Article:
THE Corn Exchange has announced the cast for its 2015 pantomime Dick Whittington, giving them a big Newbury welcome when they took part in a photoshoot at the venue in preparation for their seasonal adventure.
Among the returning cast is the Newbury favourite Matt Grace, who is this year playing Billy the Cat; Phil Sealey, who played Widow Twankey in Aladdin in 2014, will be donning the dress to play the buxom dame, Sarah the Cook; and leading man Christian James, who played Aladdin last year, will be Dick Whittington.
Some of the new faces set to experience their first Newbury panto are Oliver Tattersfield, Joey Warne and Leah Carter, who make up the colourful ensemble.
Phoebe Lewis will be joining the new cast in the role of Alice and last – but by no means least – the magical Good Fairy is played by the larger-than-life Lizzy Dive who will do battle with the wicked King Rat, played by Oliver Broad.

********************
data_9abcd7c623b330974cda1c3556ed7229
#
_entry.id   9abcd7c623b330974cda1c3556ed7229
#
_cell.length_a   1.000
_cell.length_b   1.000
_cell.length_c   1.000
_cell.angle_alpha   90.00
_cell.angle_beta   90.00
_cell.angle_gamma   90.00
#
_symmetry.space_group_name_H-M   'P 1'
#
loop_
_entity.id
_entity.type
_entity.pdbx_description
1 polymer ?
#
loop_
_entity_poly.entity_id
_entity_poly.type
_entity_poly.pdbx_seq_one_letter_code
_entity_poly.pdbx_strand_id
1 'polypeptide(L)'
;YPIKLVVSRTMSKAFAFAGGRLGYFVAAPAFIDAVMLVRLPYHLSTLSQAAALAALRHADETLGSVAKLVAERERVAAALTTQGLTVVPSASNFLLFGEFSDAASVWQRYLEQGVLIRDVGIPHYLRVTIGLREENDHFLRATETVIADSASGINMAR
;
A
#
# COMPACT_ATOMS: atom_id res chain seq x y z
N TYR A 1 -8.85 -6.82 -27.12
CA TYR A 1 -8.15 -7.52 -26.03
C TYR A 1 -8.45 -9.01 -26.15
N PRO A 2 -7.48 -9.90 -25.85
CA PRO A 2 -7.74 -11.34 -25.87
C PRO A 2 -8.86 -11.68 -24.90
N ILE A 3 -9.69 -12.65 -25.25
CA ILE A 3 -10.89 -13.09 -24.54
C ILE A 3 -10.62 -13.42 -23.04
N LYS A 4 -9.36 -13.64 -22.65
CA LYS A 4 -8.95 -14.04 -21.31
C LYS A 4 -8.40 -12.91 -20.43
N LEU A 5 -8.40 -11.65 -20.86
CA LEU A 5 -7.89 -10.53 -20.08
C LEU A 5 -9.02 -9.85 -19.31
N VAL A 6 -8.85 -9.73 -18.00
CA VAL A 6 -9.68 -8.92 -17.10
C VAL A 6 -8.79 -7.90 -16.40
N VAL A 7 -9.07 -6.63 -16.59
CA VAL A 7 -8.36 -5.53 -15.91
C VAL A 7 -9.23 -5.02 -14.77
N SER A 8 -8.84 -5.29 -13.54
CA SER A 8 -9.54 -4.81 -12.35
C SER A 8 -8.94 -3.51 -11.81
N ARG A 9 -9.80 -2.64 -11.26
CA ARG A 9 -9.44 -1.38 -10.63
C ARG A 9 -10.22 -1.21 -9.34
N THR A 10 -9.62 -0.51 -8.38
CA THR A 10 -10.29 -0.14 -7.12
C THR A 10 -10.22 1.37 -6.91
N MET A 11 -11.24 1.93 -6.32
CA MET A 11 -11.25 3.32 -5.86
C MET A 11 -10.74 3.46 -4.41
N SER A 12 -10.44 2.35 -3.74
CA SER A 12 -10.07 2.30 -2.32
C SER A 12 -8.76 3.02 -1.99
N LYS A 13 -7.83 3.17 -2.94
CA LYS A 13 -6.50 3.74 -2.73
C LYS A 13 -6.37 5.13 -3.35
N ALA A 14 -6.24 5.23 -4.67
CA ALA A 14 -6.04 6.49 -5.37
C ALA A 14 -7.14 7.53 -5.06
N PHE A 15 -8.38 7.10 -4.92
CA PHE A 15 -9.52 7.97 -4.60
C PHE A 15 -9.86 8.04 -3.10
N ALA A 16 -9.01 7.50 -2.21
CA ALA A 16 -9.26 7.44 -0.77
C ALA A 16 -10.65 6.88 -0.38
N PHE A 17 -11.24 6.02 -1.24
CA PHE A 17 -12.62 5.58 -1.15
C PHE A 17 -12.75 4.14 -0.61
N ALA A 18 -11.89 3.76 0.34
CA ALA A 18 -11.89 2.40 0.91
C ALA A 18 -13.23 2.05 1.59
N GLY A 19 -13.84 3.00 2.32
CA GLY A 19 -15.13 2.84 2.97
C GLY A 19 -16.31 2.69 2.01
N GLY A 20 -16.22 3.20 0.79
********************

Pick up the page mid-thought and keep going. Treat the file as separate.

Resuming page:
Produced by the Corn Exchange and written and directed by the award-winning Phil Willmott, you can expect this new cast and script to make you laugh, cheer and boo.
If you’re looking for a family-friendly, traditional pantomime packed to the rafters with uplifting and catchy songs, high energy dance routines, comic thrills and outrageous silliness, then book your tickets to see this talented cast – tickets are selling fast.
So head on down to the Corn Exchange, to follow Dick Whittington’s adventures as he and his friends do battle with a rather nasty rat. Tickets range from £16.50 to £21 (£10 on preview nights), with concessions and group tickets available on certain performances.
Dick Whittington, which is supported by Newbury Building Society, opens on Friday, November 27, and runs until Sunday, January 3, so go online at www.cornexchangenew.com/panto
and book now.
FORMER Park House pupil James Cousins was once tipped by renowned choreographer Matthew Bourne as one to watch. Now he has a company of his own and a growing reputation in the dance world. He returns to his home town next month with his latest work inspired by one of Shakespeare's most headstrong and independent heroines, Rosalind. TRISH LEE spoke to him about the new piece